And I guess Dom, and maybe David, can comment on this, how are you guys thinking about as it relates to guidance for the year with headcount in that practice? Should we expect a fairly stable rate minus any acquisitions down the road, should we just thinking about that as stable, slightly growing, slightly receding?

Dominic DiNapoli

Well, in the Restructuring business, it will be pretty stable. When you look at the Real Estate business, that will be pretty stable. When you look at the TAS business, that may grow. We hope it grows, because that came down significantly in 2010 versus 2009 and 2008, as the volume was down because of the very few number of middle-market deals that were in. So the growth barrier that you'll probably see there will be in the TAS business, which that could grow 50% in headcount because it's down 50% from 2009.

T. C. Robillard - Signal Hill Capital Group LLC

As we think about the FLC segment, last quarter you'd made a mention about a lot of the financial crisis issues are coming to a head where the likelihood that litigation should start to tick up, and it sounds like you guys are seeing some tick up in the U.S. I was just trying to get a sense as to what type of swing factor should we think about, and I know there's a lot of moving parts, but I'm trying to get a sense as to where you are in your guidance with that practice, and what could potentially get unlocked should we see a lot more litigation work coming out of the financial crisis?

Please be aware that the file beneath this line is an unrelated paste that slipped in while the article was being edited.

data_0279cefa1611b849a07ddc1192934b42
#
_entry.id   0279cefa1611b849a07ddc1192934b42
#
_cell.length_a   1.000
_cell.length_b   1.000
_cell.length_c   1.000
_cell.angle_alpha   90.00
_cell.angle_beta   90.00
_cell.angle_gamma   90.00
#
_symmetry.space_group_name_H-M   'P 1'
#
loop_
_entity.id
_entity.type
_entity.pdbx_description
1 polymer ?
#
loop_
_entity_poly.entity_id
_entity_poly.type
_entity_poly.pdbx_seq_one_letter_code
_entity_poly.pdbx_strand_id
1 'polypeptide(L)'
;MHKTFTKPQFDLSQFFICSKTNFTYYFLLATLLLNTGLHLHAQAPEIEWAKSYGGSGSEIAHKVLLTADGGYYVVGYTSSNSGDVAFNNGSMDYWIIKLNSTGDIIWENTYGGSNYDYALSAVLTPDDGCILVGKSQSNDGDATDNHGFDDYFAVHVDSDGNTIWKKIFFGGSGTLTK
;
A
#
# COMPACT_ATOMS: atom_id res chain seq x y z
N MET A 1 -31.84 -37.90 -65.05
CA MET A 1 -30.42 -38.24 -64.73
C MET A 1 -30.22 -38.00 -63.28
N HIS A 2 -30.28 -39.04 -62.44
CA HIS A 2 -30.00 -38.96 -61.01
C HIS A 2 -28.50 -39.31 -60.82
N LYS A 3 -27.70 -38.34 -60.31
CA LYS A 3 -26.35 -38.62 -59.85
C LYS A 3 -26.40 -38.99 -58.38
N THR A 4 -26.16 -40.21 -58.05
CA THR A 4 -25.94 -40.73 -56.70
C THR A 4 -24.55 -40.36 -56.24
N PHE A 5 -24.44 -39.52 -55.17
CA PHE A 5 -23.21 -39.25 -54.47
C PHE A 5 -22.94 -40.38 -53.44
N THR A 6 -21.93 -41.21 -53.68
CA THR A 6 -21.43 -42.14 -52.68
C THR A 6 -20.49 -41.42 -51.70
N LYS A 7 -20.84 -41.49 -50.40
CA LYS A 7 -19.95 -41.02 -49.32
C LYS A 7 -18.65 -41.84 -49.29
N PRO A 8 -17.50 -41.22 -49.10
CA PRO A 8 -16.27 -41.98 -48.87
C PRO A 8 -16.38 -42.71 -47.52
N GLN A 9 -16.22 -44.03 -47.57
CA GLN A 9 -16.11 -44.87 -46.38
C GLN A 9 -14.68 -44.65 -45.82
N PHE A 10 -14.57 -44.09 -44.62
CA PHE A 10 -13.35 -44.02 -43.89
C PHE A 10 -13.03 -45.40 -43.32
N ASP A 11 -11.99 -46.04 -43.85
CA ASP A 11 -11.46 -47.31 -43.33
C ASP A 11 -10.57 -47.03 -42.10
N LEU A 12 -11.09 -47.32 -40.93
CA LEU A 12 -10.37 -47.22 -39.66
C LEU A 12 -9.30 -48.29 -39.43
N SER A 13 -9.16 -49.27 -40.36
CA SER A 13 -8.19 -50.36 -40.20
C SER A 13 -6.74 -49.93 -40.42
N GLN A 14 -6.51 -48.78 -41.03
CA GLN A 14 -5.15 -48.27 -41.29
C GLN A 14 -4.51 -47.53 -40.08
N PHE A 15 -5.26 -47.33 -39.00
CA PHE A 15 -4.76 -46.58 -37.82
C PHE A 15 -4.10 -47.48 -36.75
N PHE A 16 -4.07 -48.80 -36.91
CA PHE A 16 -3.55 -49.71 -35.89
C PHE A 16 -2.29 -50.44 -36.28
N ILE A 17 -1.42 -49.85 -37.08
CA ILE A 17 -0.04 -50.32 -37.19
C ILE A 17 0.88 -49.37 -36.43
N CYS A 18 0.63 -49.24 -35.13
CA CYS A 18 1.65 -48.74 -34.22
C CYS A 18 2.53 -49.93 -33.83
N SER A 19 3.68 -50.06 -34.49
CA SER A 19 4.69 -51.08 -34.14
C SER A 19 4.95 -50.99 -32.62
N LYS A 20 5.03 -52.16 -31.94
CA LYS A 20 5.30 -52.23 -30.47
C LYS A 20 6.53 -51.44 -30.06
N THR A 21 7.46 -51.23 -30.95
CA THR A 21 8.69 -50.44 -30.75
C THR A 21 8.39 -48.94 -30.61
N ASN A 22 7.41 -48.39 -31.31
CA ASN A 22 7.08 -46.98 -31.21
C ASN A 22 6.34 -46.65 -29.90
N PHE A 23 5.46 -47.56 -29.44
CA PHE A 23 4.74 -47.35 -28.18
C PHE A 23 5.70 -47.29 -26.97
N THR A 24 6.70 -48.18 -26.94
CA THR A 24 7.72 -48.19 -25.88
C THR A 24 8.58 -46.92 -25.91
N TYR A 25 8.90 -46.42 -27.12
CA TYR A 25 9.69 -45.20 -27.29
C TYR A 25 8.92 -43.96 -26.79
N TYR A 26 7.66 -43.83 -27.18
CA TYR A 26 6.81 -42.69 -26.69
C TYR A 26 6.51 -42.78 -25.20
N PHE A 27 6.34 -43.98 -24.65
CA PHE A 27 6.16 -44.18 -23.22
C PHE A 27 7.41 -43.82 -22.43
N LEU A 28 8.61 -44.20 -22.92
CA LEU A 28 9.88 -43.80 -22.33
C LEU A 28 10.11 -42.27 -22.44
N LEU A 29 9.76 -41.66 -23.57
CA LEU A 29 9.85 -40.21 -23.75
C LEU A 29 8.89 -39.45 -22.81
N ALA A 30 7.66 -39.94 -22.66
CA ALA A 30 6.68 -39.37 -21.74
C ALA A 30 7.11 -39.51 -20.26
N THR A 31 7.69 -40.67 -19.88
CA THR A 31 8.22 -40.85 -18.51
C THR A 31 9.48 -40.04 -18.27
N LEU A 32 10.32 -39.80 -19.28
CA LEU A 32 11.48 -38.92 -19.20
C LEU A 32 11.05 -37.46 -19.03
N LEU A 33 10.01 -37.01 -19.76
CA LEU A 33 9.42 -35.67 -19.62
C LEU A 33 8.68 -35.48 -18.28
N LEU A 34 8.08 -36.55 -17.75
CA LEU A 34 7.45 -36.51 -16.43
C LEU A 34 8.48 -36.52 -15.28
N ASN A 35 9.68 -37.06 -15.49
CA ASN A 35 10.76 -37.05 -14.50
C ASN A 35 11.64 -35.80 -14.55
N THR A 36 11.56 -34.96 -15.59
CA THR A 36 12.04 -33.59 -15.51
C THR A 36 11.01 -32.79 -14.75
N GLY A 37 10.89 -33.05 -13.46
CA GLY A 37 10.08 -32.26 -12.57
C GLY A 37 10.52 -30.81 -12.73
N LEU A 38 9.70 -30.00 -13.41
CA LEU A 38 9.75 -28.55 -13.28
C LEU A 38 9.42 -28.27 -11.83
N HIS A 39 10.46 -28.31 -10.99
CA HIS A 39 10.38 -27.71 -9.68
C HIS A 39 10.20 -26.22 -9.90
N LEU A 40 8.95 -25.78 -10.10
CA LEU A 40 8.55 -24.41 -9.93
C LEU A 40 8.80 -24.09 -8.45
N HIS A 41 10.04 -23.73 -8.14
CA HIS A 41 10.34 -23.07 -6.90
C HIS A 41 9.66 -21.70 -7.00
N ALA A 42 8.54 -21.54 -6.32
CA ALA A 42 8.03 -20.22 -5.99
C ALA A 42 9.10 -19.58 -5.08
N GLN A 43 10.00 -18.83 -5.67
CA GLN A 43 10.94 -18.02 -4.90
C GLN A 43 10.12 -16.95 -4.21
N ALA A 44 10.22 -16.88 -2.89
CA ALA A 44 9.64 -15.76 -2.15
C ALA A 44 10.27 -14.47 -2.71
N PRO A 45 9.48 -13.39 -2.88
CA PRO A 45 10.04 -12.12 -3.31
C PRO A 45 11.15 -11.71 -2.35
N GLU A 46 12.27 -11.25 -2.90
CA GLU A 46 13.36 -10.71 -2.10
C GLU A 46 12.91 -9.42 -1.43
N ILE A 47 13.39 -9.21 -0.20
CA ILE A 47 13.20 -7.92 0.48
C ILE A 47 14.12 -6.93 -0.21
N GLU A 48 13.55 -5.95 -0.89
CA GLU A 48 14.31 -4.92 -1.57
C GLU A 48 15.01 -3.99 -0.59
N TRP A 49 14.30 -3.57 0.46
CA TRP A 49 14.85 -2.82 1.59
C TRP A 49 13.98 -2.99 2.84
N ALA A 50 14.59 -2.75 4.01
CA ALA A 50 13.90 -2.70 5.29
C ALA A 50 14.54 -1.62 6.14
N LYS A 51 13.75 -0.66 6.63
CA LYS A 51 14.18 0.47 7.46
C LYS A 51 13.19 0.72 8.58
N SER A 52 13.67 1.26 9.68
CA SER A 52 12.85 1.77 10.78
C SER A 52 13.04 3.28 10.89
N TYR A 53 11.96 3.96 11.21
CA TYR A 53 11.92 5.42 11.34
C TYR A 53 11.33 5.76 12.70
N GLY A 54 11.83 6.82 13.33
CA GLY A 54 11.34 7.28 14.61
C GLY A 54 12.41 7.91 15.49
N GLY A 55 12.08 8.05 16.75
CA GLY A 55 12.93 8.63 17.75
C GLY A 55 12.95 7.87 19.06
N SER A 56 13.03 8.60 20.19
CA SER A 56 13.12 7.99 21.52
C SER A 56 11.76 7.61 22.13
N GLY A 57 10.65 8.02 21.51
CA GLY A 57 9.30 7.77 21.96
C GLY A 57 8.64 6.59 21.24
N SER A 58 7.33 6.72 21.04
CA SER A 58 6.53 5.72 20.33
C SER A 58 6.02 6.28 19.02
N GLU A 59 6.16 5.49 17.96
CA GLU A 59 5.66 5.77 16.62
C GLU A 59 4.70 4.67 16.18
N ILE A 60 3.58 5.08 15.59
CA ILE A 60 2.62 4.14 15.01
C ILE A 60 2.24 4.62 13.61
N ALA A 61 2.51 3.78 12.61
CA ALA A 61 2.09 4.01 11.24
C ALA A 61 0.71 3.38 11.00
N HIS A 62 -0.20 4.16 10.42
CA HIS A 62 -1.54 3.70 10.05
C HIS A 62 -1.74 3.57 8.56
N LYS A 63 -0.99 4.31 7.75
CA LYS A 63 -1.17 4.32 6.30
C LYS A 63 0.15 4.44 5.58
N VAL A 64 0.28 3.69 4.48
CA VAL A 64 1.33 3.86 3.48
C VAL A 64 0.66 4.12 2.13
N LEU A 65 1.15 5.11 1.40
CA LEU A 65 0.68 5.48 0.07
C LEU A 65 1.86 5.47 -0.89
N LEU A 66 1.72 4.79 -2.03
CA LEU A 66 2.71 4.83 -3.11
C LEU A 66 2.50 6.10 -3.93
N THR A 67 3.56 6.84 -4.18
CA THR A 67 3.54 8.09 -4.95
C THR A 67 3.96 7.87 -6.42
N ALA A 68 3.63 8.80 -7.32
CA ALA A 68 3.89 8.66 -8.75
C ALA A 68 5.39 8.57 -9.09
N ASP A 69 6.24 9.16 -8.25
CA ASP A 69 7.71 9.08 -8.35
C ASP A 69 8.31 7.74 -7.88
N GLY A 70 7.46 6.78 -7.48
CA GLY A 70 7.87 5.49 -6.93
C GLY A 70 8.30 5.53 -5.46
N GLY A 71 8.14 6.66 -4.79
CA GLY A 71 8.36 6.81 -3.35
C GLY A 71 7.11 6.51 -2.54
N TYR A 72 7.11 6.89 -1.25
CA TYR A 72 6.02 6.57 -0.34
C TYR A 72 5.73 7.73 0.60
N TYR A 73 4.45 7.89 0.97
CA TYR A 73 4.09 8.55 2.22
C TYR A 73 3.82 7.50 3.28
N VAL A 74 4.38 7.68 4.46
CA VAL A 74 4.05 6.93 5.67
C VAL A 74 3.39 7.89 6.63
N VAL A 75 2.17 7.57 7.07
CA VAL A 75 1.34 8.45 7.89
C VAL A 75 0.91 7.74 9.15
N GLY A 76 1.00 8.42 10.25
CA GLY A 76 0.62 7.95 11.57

Jack Dunn

T. C., I think, the balancing factor here is that they, more than anyone, are the beneficiaries of some of these huge jobs. And so they are getting a lot of new business. So their business acquisition has been outstanding. Their growth, we think, they are gaining share, and the problem is that as offsetting declines in mega, mega-assignments that have been running for several years, and it isn't just Madoff; it's a bunch of other ones. So the real factor, in all honesty, as it pertains to this year, isn't will we continue to get the business we're getting it, it will be how much of that simply has to offset a significant decline from mega-cases; if the mega-cases have longer runway, the you'll see that be much more of an incremental growth contribution. If we don't have a lot of runway, then it will be a replacement of these mega-cases to where they'll have a nice year but not a great year.

Dennis Shaughnessy

And we should continue to grow in the geographies that we've made investments in, particularly Asia and South America. Our FCPA volume is up and growing, so we're very happy with that. And the only reason we've got the benefit of those cases is because we've built out our footprint, and we've provided the capabilities around the world that the accounting firms prior were the only ones that had it. So as Corporate investigations increase, FCPA matters increase and just the asset searches needed in the Corporate Finance liquidations and fraud matters, as those cases increase, and we're very well positioned to compete against anybody in the world for those cases.

Jack Dunn